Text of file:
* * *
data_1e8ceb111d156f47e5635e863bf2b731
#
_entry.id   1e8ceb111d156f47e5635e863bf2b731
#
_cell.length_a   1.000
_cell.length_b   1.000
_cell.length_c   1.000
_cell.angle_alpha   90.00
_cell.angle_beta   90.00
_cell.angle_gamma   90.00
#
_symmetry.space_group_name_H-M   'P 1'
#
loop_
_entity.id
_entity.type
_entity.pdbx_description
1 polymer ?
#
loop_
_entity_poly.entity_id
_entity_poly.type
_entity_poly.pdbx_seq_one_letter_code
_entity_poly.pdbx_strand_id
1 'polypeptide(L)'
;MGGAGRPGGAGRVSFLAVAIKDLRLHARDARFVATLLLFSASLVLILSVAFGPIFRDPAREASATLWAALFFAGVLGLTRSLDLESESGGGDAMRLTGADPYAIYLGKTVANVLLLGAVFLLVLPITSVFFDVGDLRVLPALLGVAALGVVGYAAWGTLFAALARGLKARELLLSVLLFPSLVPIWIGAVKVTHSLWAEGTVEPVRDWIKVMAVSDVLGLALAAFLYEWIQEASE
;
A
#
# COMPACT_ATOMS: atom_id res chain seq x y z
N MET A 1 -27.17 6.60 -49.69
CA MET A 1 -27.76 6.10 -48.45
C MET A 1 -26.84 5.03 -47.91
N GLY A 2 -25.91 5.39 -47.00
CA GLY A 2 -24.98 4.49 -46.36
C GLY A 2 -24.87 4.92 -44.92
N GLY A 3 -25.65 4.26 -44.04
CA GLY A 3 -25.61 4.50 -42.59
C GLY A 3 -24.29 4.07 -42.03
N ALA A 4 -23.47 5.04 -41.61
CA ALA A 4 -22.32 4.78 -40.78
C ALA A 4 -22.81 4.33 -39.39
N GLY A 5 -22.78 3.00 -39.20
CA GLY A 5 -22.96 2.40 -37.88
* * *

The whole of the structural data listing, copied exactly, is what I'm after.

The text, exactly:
data_1e8ceb111d156f47e5635e863bf2b731
#
_entry.id   1e8ceb111d156f47e5635e863bf2b731
#
_cell.length_a   1.000
_cell.length_b   1.000
_cell.length_c   1.000
_cell.angle_alpha   90.00
_cell.angle_beta   90.00
_cell.angle_gamma   90.00
#
_symmetry.space_group_name_H-M   'P 1'
#
loop_
_entity.id
_entity.type
_entity.pdbx_description
1 polymer ?
#
loop_
_entity_poly.entity_id
_entity_poly.type
_entity_poly.pdbx_seq_one_letter_code
_entity_poly.pdbx_strand_id
1 'polypeptide(L)'
;MGGAGRPGGAGRVSFLAVAIKDLRLHARDARFVATLLLFSASLVLILSVAFGPIFRDPAREASATLWAALFFAGVLGLTRSLDLESESGGGDAMRLTGADPYAIYLGKTVANVLLLGAVFLLVLPITSVFFDVGDLRVLPALLGVAALGVVGYAAWGTLFAALARGLKARELLLSVLLFPSLVPIWIGAVKVTHSLWAEGTVEPVRDWIKVMAVSDVLGLALAAFLYEWIQEASE
;
A
#
# COMPACT_ATOMS: atom_id res chain seq x y z
N MET A 1 -27.17 6.60 -49.69
CA MET A 1 -27.76 6.10 -48.45
C MET A 1 -26.84 5.03 -47.91
N GLY A 2 -25.91 5.39 -47.00
CA GLY A 2 -24.98 4.49 -46.36
C GLY A 2 -24.87 4.92 -44.92
N GLY A 3 -25.65 4.26 -44.04
CA GLY A 3 -25.61 4.50 -42.59
C GLY A 3 -24.29 4.07 -42.03
N ALA A 4 -23.47 5.04 -41.61
CA ALA A 4 -22.32 4.78 -40.78
C ALA A 4 -22.81 4.33 -39.39
N GLY A 5 -22.78 3.00 -39.20
CA GLY A 5 -22.96 2.40 -37.88